I agree with everything that previous reviews have mentioned about the steel bridge project (namely: lack of clarity about expectations, harsh review regardless). I would like to add by discussing his similar lack of clarity in day-to-day class presentations. Professor Panayotidi often spends the class having students flip through pages in building codes as he mumbles on about various minutiae that he expects us to remember for eternity. If a student forgets to bring their book to class, he'll chew them out. Other days he spends the class writing the solution to an example problem on the board, but saying very little about the process as he goes. He might spend five minutes just jotting down math and formulas as we copy along without explanation as to his specific considerations. His examples never properly show the diversity of problems that we may encounter in tests. In other words, there are usually many variations in a type of problem that we are expected to cover, however he never is clear about the differences that we may encounter. ...Which brings me to the topic of his tests. His tests always include some twist on the class material. The twist is usually something that he might have mentioned once for a few seconds. In other words, even if you thoroughly study the class material and know how to do all of the textbook problems, it is likely that you will take a look at the midterm and final and have absolutely no clue how to do it, because Professor Panayotidi likes to teach students what they don't know via his exams. This testing strategy is completely demoralizing to students. It makes you feel as if you can study Structural Design for ages and still have no grasp of the material. Professor Panayotidi is very welcoming and understanding outside of class. If you go see him in his office hours, he is happy to help and further explain the concepts. It is clear that HE MEANS WELL. However, if you ask a question during class related to a topic that he already covered, he might respond by asking why you don't remember it from a previous class or semester. I wish I was not so harsh on Professor Panayotidi, but considering that he teaches every structural design class at Columbia, it would be to the great benefit of students if he improved as a professor. From talking to my peers, I know multiple of us that have been steered away from pursing structural design in industry because of our bad experiences with Professor Panayotidi.
I have now had the pleasure/misfortune of taking Professor Panayotidi for three courses (two of which fell in the same semester). I can say with confidence that this was the worst one yet. Professor Panayotidi runs it like a continuation of Structural Design whereas it seems like it is meant to be a comprehensive semester-long project that builds off of the course material covered in Structural Design. Because of this, it effectively becomes both. Like Structural Design, this course is divided down the middle: pre-midterm material focuses on steel and post-midterm material focuses on concrete. The key difference between this course and Structural Design, as made evident in the name, is the project. Early on in the semester, Professor Panayotidi spends an entire lecture introducing the project by tediously going through the parameters set forth by the National Student Steel Bridge Competition. Yet he does little to emphasize which rules are most relevant to our project and he says nothing of what he expects going forward (especially with regard to scheduling). As such, this project quickly faded into the back of my mind. It only became real once Professor Panayotidi announced that he expected a midterm presentation to discuss what we've prepared thus far, sending the students into a collective frenzy. My group pulled an all nighter to prepare a semi-functional bridge. After presentations, it again faded from our minds (and so too, it seemed from Professor Panayotidi's). As the end of the semester approached, this project reared its ugly head once more. I put in 20+ hours over the course of four days to work out all the complexities of the bridge design (which had only recently been specified by Panayotidi as essential components). Not to mention we only ever met a single time in the computer lab for Professor Panayotidi to offer his input--and this was two days before our final presentations. Because so little guidance was given on this project, you might expect Professor Panayotidi to be lenient in his critique of your presentation. That, however, was not the case. Professor Panayotidi was quick to attack any missing consideration or false assumption. Not to mention he brought Adrian Brugger with him for both the midterm and final presentations. Adrian was certainly more constructive with his criticism but it was still hard to stomach (even if you weren't the group being torn to shreds!). Oh and forget about the quality of lectures at the end of the semester. Once your focus is on the bridge project, Professor Panayotidi more often defers to presenting via projector. Some topics are best presented through the projector, but complex concrete design is not one of them. All in all, this was probably the most stressful class I've taken at Columbia. Not because the course material is impossibly difficult, but because Professor Panayotidi just isn't clear. He isn't clear with what he expects for the semester project and, after a certain point, his lectures are equally unclear.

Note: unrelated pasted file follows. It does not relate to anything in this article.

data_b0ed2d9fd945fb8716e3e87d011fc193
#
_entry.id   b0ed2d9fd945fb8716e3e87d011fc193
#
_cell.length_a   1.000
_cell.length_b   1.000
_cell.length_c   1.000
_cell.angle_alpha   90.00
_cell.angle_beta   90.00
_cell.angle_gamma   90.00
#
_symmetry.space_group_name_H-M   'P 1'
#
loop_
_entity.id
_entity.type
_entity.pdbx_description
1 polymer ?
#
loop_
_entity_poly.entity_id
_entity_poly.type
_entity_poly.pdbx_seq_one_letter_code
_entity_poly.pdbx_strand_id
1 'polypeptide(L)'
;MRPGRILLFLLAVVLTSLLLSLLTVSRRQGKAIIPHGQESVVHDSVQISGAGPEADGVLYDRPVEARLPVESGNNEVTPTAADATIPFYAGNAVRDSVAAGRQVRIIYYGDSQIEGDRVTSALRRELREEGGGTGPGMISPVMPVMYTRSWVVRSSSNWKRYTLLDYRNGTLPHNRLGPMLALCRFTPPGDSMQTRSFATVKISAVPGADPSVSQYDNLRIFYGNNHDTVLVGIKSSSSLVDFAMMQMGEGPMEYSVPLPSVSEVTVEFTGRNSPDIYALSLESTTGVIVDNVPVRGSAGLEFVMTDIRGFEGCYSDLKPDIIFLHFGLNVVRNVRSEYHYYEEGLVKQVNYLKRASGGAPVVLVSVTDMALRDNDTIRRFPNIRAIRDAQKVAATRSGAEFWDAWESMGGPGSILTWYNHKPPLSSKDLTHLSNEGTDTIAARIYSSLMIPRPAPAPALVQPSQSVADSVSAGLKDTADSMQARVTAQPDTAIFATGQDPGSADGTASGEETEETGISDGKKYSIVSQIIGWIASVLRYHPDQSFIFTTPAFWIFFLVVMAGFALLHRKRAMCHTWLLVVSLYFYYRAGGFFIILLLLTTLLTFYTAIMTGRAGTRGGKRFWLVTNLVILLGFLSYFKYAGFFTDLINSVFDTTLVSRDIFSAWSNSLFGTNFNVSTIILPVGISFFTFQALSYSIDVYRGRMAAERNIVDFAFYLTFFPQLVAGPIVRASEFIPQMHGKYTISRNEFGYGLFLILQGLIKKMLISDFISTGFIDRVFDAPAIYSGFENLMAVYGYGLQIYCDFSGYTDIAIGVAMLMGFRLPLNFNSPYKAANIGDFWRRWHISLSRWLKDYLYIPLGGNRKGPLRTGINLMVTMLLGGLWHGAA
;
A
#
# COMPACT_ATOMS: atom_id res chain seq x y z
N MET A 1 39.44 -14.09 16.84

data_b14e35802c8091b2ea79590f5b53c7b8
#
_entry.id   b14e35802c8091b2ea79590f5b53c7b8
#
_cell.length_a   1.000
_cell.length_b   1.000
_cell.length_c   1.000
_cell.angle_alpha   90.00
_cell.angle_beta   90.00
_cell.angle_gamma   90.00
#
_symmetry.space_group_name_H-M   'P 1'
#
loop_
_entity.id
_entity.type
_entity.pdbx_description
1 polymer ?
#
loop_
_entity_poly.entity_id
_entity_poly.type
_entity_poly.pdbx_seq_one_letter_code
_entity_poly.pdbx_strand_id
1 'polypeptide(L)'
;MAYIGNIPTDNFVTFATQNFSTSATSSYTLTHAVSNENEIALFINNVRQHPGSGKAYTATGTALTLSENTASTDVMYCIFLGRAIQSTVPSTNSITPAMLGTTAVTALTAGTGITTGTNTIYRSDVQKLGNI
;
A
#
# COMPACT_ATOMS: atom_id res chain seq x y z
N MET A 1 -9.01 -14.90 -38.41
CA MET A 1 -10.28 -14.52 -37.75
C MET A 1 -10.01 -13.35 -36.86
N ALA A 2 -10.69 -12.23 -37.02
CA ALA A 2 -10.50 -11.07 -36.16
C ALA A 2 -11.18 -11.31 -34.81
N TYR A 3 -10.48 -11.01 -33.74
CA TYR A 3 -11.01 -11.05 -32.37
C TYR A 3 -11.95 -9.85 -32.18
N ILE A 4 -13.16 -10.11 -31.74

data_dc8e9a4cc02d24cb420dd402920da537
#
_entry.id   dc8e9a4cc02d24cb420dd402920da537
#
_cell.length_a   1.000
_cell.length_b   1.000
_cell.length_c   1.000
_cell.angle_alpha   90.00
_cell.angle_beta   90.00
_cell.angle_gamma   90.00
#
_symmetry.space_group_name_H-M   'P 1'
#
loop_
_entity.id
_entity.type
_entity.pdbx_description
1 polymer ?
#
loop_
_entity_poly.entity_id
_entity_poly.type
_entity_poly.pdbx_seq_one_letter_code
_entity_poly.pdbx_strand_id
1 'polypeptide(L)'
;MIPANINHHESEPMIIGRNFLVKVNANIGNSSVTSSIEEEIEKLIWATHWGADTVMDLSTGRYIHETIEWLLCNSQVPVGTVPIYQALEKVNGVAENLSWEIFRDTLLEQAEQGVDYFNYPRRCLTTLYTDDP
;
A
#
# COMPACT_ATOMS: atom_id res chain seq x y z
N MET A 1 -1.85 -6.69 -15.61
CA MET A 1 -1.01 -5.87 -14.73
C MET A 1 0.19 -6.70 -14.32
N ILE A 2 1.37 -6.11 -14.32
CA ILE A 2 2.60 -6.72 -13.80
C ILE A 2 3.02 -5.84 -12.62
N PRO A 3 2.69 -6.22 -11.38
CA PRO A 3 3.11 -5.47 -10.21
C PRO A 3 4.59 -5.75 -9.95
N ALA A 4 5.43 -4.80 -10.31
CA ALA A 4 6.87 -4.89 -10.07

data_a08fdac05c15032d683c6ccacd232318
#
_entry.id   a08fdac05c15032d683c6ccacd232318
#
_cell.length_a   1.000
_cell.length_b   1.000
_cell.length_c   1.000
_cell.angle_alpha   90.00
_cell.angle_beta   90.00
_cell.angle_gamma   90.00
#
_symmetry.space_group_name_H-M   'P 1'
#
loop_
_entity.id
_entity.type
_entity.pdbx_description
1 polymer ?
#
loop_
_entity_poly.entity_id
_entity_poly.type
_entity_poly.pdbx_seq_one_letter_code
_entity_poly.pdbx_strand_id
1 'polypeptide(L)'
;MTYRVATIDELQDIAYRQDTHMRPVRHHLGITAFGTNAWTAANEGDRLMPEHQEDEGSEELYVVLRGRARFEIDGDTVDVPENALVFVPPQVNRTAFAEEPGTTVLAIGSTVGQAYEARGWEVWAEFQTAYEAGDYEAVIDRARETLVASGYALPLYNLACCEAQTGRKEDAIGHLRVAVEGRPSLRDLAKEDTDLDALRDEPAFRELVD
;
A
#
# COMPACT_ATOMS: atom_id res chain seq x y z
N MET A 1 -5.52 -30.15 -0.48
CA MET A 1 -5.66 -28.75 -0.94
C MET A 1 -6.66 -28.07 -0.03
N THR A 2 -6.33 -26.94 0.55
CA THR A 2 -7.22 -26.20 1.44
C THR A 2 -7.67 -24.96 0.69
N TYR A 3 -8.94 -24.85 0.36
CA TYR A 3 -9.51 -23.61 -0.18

Professor Panayotidi has a love for Civil/Structural Engineering, but unfortunately I think almost all who have had his class would agree that teaching is not the appropriate facet for his passion. Lectures consist of Professor Panayotidi displaying his handwritten notes and example problems on the projector. Luckily, these notes are also posted on courseworks. However, following his work is very confusing and frustrating, as he pulls numbers seemingly out of the far without displaying the equations or from where in the Steel or Concrete manual he obtained that equation. Hence, he tends to simply read what he wrote down which, needless to say, is difficult to follow. Time in class is not used productively. He often gets on long tangents redundantly describing how most structural engineers do not do their job properly or lecturing us fairly condescendingly on how we need to study harder. That he takes attendance and calls out people who come in late or are obviously having a bad day does not help. The class "Structural Design Projects" had a large group project which was supposed to be a semester-long project. Because of his poor time management, Professor Panayotidi fell far behind schedule and instead assigned the project immediately before election day weekend, with a major deadline the day we returned from the long weekend. Despite our insistence that this was not fair given that a large share of the class already made plans to go home over the weekend and it would be virtually impossible to arrange a group meeting with such short notice, he simply told us to "Do what you have to do" in somewhat harsher words. Professor Panayotidi seems to have favorite students. Admittedly, I was one of those favorites and recognized that I got more of his attention and respect when I came to him with a question or comment. He can be quite rude to those he does not like (publicly, and privately from stories I have heard). Because of this, it is difficult to approach him, as he does not hide that he is surprised by your lack of knowledge and responds abrasively.